. that the shelter make every effort to assure that none of my animals are ever used for medical research or product testing or painful experimentation under any circumstances:
. that, after placement, shelter personnel make follow-up visits to assure that my animals are receiving proper care in their new homes.
If the [Humane Shelter] is in existence at the time of my death and is able to accept my animals, I give [$_ to the Humane Shelter]If the [Humane Shelter] is unable to accept my animals, I give my animals and [$ / to one or more similar charitable organizations as my Executor shall select, subject to the requests made above.
My [cat, Ginger], shall be delivered to[Mary Smith or John Doe] for temporary holding. The Executor shall determine the amount from the estate to go with the animal for such temporary care and feeding. The Executor shall advertise and otherwise make diligent efforts to find a good home for the animal, taking a reasonable amount of money for these purposes from the estate. If no home can be found after [ ] months, the animal shall be taken to [name and address of veterinarian]to be euthanized by the most humane method the veterinarian has competency to use.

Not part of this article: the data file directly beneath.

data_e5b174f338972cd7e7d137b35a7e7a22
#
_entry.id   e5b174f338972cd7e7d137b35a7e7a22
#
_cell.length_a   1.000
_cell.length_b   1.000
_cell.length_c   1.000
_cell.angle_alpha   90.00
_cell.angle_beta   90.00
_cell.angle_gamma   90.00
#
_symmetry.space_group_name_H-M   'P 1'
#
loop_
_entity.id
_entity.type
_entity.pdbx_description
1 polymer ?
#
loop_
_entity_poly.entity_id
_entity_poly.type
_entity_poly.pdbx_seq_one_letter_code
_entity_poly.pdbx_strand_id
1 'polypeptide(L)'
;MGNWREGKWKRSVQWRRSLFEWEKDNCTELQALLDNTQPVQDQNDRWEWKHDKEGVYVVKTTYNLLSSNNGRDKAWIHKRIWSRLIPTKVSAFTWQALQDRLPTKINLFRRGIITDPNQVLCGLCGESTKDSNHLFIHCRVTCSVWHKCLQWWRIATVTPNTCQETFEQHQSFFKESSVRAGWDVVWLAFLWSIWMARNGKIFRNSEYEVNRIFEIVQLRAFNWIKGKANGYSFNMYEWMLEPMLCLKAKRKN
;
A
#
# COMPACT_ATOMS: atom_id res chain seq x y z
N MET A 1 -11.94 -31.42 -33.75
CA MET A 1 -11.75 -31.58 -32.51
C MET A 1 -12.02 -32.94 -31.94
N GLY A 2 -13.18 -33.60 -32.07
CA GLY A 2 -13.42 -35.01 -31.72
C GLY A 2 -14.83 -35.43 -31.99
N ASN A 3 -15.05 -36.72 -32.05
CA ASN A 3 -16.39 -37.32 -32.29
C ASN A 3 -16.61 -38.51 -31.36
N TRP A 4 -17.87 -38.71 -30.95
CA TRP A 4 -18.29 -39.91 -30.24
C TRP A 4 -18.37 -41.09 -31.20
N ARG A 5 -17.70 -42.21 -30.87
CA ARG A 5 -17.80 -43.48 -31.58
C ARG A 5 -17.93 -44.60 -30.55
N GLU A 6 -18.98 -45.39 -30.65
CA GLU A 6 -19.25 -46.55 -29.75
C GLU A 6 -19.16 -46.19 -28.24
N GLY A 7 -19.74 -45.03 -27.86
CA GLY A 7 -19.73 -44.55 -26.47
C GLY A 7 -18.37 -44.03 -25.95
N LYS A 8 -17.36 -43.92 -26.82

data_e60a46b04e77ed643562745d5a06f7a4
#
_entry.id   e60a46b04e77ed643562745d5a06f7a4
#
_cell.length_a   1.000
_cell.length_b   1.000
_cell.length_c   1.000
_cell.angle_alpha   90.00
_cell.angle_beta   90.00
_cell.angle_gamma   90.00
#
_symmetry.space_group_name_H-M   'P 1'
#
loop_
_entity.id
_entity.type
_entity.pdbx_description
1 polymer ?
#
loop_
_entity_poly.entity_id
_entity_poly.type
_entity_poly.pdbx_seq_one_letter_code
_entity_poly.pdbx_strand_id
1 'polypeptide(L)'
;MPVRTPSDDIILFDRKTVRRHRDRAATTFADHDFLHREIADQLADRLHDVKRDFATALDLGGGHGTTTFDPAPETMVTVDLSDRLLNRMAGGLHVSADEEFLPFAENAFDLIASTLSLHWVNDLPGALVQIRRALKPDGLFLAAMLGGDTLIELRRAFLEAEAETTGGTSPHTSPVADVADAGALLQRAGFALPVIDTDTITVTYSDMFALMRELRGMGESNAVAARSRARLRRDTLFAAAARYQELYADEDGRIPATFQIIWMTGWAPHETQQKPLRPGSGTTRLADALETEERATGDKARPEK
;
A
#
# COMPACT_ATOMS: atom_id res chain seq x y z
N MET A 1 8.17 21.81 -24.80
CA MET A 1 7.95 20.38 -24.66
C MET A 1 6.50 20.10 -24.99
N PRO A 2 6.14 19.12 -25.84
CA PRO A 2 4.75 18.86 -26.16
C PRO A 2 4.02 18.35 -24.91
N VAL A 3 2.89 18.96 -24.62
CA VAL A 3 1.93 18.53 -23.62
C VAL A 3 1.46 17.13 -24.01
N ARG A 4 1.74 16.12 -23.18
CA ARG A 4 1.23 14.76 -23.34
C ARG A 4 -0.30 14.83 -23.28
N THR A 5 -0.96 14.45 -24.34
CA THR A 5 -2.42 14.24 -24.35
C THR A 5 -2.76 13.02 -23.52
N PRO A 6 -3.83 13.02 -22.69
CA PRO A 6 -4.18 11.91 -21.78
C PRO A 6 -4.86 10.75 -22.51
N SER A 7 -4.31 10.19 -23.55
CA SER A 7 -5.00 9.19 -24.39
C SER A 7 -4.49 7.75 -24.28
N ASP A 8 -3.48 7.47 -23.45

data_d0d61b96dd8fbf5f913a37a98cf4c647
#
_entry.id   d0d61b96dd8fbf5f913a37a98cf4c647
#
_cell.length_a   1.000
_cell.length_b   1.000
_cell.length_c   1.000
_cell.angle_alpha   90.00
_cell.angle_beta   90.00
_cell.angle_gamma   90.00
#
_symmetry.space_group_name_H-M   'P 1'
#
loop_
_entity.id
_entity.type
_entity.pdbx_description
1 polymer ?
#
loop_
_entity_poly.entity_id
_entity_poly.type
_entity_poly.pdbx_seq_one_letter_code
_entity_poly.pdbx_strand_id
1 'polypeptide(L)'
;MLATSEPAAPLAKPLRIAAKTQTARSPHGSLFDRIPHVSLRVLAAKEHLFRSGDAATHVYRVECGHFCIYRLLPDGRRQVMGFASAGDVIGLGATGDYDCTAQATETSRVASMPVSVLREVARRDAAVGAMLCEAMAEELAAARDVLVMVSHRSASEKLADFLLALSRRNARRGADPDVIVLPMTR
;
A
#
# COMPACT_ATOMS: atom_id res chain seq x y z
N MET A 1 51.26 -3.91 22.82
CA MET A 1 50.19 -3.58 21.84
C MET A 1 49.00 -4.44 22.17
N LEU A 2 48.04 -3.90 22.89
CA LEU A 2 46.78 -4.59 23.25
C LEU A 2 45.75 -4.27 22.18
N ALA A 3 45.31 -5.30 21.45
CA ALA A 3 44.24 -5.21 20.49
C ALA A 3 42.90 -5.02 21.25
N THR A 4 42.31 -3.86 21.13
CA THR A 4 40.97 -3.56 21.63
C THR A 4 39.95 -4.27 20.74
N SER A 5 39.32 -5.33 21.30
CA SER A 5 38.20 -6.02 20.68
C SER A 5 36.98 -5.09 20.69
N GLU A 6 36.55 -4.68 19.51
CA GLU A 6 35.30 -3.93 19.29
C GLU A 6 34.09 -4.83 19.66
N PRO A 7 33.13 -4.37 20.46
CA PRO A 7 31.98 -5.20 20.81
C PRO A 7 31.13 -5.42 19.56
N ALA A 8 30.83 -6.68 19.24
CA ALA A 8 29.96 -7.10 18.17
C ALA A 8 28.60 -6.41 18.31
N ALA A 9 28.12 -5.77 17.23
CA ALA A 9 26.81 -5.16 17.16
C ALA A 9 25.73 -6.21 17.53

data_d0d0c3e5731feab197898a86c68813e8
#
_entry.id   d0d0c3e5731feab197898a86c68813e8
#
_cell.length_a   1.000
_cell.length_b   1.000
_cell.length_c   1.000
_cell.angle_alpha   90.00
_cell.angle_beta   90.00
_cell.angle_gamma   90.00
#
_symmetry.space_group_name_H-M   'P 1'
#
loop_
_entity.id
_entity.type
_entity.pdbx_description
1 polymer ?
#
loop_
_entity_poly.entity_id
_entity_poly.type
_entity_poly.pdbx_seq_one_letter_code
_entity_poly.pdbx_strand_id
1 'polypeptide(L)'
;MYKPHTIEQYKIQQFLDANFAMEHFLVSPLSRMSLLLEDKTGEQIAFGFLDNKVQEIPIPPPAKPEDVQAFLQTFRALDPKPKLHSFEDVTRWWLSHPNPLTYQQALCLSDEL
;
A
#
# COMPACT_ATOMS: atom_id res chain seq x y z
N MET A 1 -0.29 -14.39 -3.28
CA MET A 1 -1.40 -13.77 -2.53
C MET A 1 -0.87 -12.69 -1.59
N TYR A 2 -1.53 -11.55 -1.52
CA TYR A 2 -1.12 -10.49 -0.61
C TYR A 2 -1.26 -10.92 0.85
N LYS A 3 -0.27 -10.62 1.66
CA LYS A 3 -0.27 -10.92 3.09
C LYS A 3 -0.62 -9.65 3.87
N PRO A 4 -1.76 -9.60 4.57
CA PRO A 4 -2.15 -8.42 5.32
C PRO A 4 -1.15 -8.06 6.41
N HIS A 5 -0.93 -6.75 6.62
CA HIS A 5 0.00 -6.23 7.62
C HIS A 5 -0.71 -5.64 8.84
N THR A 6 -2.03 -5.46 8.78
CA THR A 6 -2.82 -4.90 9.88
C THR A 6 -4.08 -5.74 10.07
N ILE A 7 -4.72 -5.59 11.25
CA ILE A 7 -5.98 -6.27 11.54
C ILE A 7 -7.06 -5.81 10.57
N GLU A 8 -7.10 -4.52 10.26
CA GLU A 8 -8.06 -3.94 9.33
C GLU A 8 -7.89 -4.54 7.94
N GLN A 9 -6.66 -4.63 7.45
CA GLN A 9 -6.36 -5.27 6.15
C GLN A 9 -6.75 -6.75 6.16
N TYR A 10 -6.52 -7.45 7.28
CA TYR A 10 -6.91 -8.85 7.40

I direct my Executor to pay, as an administration expense' all expenses associated with the feeding and care, including veterinary costs, of my [dogs and cats] until the animals are placed with the persons that I (or my Executor) have selected to care for the [dogs and cats] for the duration of their lives, whether or not these expenses are deductible for estate tax purposes.
In any situation in which I am unable to return home to feed my pets, such as my hospitalization or death, please immediately call [Mary Smith] at [address and phone] or[John Doe] at [address and phone], to arrange for the feeding of my [cats] located in my home at [address]. The superintendent of my apartment building [name, address and phone],my Executor [name, address and phone], and my neighbor [name, address and phone] have a copy of this document.
Committee on Legal Issues Pertaining to Animals
Neil H. Abramson
Frances B. Carlisle*
Ralph B. Dell
Charles D. Finkelstein
Paul 1.. Franken*
Jane Ellen Hoffman
Ira it Jolles
Jolene R. Marion
Laura Melissa Mattera
Colleen Mary McIntosh**
Anne Louise Oates
Barbara D. Savage
Lisa Beth Weisberg
** Committee Secretary
Editor: Lilou Irvine
Production: Carla Albergo, Libby Poulin
Illustrations: Elizabeth Ocskay